Most of our work with banks focuses on scanning checks and swiping cards, but today let’s take a moment to focus on another, equally important part of the teller transaction process: printing receipts. A receipt printer is a pretty utilitarian device, and most people ”” bankers and retailers alike ”” look at it as something that you buy once and then forget about for 10 or 15 years, until it either wears out or has to be replaced for compatibility reasons.

Bank receipts from Wells Fargo and San Diego County Credit Union

TWO BANK RECEIPTS show examples of thermal printing, left, and dot-matrix printing on standard paper, right. The thermal device prints the logo at top and bottom each time, while the dot-matrix device uses text only. The pre-printed background on the dot-matrix paper makes use of more elaborate patterns and shading, but adds to the cost of the paper.

That may be true for the most part, but what often goes unnoticed is that the $100-$300 you’ll spend for a reasonable-quality receipt printer is just the first drop in the bucket. If it gets even moderate use, you can expect to spend somewhere between $2,000 and $6,000 on ink and paper. Just how much depends a lot on what kind of printer you use, with most devices falling into one of three categories: Dot-matrix, Inkjet, and Thermal.

Without going into too much detail, the main differences between the three are:

  • Dot-matrix printers use ribbons, which are cheap but must be replaced frequently; they are also the slowest.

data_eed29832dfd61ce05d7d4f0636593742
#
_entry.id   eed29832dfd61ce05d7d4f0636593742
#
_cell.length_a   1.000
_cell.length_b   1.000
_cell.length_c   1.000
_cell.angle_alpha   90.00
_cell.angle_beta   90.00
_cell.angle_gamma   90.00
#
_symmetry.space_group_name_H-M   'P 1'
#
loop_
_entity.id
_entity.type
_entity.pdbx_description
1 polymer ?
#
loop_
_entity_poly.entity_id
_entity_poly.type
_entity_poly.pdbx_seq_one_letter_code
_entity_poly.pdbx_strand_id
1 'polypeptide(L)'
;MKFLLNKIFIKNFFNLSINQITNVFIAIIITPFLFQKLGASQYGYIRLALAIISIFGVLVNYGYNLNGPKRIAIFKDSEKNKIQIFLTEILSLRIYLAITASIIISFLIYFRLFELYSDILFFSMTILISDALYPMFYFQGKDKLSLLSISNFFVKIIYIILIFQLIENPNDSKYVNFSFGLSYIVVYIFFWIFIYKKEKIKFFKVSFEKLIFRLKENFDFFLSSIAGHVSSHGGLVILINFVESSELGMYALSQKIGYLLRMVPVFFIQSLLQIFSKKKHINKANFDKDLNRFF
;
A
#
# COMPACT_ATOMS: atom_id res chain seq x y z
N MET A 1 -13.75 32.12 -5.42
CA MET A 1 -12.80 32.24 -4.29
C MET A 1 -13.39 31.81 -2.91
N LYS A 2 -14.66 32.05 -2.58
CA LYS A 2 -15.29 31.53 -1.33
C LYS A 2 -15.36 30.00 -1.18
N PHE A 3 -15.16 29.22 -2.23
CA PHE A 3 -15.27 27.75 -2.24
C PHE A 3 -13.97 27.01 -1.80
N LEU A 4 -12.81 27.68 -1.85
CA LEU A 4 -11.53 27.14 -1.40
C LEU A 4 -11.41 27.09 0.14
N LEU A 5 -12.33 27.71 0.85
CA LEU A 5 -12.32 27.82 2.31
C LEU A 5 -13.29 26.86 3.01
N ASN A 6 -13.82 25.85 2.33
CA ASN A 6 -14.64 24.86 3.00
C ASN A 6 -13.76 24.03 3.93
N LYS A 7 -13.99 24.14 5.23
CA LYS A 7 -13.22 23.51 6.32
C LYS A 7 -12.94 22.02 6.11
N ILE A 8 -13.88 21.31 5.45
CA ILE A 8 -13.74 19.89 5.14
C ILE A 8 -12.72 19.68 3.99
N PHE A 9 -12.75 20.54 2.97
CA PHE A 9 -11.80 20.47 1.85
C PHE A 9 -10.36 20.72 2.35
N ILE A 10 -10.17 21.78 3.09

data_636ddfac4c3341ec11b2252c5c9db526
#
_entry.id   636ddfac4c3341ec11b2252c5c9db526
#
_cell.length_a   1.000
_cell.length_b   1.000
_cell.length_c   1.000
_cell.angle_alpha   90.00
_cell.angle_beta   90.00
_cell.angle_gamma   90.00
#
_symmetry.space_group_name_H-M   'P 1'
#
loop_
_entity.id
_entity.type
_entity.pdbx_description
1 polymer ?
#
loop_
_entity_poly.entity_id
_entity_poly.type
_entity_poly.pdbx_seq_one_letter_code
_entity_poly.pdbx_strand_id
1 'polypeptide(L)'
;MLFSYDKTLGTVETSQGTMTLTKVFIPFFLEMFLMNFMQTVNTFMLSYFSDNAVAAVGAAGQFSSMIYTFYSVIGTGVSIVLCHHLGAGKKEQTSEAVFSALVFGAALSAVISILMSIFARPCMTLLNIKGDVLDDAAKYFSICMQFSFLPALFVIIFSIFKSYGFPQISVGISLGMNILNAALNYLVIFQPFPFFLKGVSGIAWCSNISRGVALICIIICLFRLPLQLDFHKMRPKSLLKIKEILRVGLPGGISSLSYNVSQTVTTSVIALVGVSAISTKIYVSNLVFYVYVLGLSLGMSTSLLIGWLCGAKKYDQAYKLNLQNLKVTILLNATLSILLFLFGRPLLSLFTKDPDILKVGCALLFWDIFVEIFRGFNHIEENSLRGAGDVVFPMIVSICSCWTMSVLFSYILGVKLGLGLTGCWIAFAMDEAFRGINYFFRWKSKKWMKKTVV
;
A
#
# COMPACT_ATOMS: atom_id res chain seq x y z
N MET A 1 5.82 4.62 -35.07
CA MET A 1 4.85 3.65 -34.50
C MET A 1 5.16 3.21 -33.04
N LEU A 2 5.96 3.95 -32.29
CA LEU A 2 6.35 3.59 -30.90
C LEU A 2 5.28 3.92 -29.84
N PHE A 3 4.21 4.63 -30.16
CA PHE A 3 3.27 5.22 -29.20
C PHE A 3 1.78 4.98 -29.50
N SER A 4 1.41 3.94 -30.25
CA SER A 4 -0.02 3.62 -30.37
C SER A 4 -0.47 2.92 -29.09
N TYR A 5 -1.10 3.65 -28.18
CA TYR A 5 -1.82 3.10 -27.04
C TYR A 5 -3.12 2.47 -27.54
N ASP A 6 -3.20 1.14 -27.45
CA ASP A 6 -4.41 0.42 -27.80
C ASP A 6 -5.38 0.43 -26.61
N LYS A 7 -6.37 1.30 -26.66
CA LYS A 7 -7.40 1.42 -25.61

• Inkjet printers are faster and their cartridges last up to several times longer, but also cost more than ribbons.
  • Thermal printers are faster still and require no ink; however, thermal paper costs slightly more than regular paper.

We recently posted an educational page with a cost comparison between ink and thermal printing, along with cost calculators for ink.

There’s one other small difference that’s become important in the battle between thermal and ink: the use of company logos on receipts. As it turns out, this is a key factor in the cost of paper, and tips the break-even point in favor of thermal if you want your receipts to have a distinctive look. Ordinarily, plain receipt paper can be had for as little as 40 cents per 150-foot roll, while thermal paper comes in longer rolls (220 or 230 feet) that cost around 80 cents – so you get 25-30% more paper for your dollar with the standard variety.

Here’s the catch ”” that’s for plain white paper, with no decorations, which means you’ll be printing out text-only receipts. That’s probably OK for small businesses, but most larger companies tend to want receipts with a distinctive look, usually including a logo. For that, there exist two options: Have it pre-printed on standard paper, which can almost double the cost per roll; or use thermal paper and print the logo on each receipt, which doesn’t add any extra cost in either paper or ink.

There’s actually a third option, but it isn’t a very good one: Use standard paper and have the dot-matrix or inkjet device print the logo on each receipt as it goes. Why is this practical with thermal, but not with ink? Partly because of the cost ”” using this method consumes significantly more ink, whereas with thermal, it’s free ”” but mainly because of practical concerns. With a dot-matrix printer, that means speed and quality: Printing a logo line-by-line on each receipt would slow down the machine considerably, and many dot-matrix devices are limited in what they can do graphically. Inkjets can do the job faster, but creating a large, often heavily printed pattern in wet ink, even if only briefly, can present challenges.

Thermal faces none of these problems, with no speed loss, ink use or drying time to contend with. So whenever it’s time to replace your countertop hardware, take a moment to sit down and figure out what you need, not only in terms of equipment, but also the way you want your receipts to look and feel. You might save yourself hundreds of dollars and look good doing it.